Business

Bill Gates criticizes Elon Musk’s ‘tit-for-tat’ management style



“The Twitter situation is stirring things up,” he Talk to Financial Times This week to answer the question of whether closing loyalty gaps will be a technical or interpersonal challenge. “That, instead of a set of objective measures taken by a broad group of people, you are seeing chair-like activity.”

In a nutshell, Gates thinks Musk’s approach is driving digital polarization to its peak—which could spell disaster.

The trouble started in October, when Musk officially bought social networking site for $44 billion. Almost immediately, structure and order at Twitter began to crumble. Advertisers fled en masse because of concerns about his inconsistency, Journalists are bannedthe the entire senior leadership team call it exit, and Thousands of employees were laid off—or come to work to discover The entire team has left.

musk has publicly consider re-platforming for banned usersincluding former President Donald Trump, whose account was reinstated after being banned for spreading misinformation and inciting violence. Research from Montclair . State University noticed an “immediate, visible and measurable spike” in hate speech on the platform after Musk took over. Some have voluntarily left or left the company responsible for monitoring and removing abusive content on the platform.

It’s all the opposite of what Gates thinks the world needs. Gates tells social media platforms with huge reach, like Twitter, to take the necessary responsibility FT. “They need to focus on things that incite riots or lead to major misconceptions about the safety of vaccines or masks,” he said, referring to misinformation.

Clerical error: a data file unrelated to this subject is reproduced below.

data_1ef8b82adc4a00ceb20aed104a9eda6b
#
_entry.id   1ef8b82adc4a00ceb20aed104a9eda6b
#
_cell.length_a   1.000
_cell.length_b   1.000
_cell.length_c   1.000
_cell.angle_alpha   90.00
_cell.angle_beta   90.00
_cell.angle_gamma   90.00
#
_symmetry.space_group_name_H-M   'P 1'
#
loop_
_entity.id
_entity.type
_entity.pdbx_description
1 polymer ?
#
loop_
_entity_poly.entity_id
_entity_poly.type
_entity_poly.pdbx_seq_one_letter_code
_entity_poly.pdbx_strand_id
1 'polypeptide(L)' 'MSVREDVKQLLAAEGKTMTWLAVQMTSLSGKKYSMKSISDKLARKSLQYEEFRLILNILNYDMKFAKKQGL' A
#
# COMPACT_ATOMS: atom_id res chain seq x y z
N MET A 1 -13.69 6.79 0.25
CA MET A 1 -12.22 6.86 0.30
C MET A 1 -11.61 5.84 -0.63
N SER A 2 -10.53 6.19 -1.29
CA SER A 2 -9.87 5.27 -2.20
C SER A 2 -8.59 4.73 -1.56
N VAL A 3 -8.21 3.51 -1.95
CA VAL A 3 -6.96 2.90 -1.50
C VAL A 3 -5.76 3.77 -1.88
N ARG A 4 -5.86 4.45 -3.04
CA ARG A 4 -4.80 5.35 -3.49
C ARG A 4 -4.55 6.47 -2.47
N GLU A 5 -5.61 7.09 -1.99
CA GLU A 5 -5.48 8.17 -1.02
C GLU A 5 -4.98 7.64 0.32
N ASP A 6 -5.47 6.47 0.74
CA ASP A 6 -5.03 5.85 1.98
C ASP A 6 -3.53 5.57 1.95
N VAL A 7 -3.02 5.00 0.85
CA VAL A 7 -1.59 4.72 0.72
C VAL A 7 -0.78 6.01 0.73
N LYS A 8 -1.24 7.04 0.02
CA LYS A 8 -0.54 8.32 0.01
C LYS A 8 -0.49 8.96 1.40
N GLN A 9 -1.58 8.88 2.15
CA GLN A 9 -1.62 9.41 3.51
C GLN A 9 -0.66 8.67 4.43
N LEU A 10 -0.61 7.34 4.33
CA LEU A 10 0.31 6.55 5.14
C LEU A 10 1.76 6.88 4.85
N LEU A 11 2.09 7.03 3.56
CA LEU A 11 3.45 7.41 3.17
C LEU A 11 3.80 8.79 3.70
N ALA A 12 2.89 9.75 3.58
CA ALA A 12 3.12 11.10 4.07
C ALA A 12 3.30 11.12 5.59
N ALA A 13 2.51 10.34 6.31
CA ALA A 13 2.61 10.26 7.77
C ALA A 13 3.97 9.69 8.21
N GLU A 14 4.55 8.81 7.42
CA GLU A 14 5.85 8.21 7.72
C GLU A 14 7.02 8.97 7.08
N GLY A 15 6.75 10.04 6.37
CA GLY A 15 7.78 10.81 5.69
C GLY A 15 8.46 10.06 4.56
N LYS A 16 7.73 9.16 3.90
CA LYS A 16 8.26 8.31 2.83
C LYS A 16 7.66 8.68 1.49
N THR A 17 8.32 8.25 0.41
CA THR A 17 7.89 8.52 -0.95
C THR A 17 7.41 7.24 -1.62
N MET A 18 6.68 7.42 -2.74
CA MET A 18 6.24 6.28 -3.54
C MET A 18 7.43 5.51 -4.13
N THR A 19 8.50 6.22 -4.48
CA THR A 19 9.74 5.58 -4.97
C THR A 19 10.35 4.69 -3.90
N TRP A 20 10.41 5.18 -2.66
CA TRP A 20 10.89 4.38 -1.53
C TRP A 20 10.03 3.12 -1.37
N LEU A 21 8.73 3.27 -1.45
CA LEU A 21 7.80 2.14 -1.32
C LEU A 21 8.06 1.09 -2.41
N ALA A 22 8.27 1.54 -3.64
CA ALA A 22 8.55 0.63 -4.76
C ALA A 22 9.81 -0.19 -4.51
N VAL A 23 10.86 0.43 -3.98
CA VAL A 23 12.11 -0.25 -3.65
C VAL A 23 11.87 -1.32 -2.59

Learn from the competition

Content regulation is a growing problem on social media; Meta is notorious for having problems with misinformation, especially when many denounce the foundation for sharing “fake news” that they believe influenced the 2016 election.

In 2018, Nick Cleggnow Meta’s president of global affairs, helped the company set up an independent oversight board “made up of experts from around the world who are independent of the company, often with on freedom of speech,” to help combat misinformation, Mr told Asset in a seminar at CEO Initiative Conference.

“Welcome to the club,” he added of Musk.

“That’s what happens when you run social media companies. You cannot keep everyone happy. And certainly in the US—half of the country thinks you’re taking down too much content, the other half thinks you should take down more,” Clegg said.

He suggested that Musk also consider implementing an independent supervisory board, although that is unlikely because of Musk dismantle Twitter’s Trust and Safety Council last week. Musk certainly has plenty of work for him – if he stays at the helm (most Twitter users think he should… CEO resignationand he swore he would do as they said but hasn’t spoken about the matter since).

Practical, clear, accessible information is a longtime passion of Gates; in him year-end letterwhich he published on his blog Tuesday morning, he sees the polarized US political landscape as a key factor in reversing progress towards global health crises like COVID- 19, polio and malaria.

It’s no surprise that a social networking site with 329 million users and gutting the content moderation team attacked Gates like a disaster waiting to happen.

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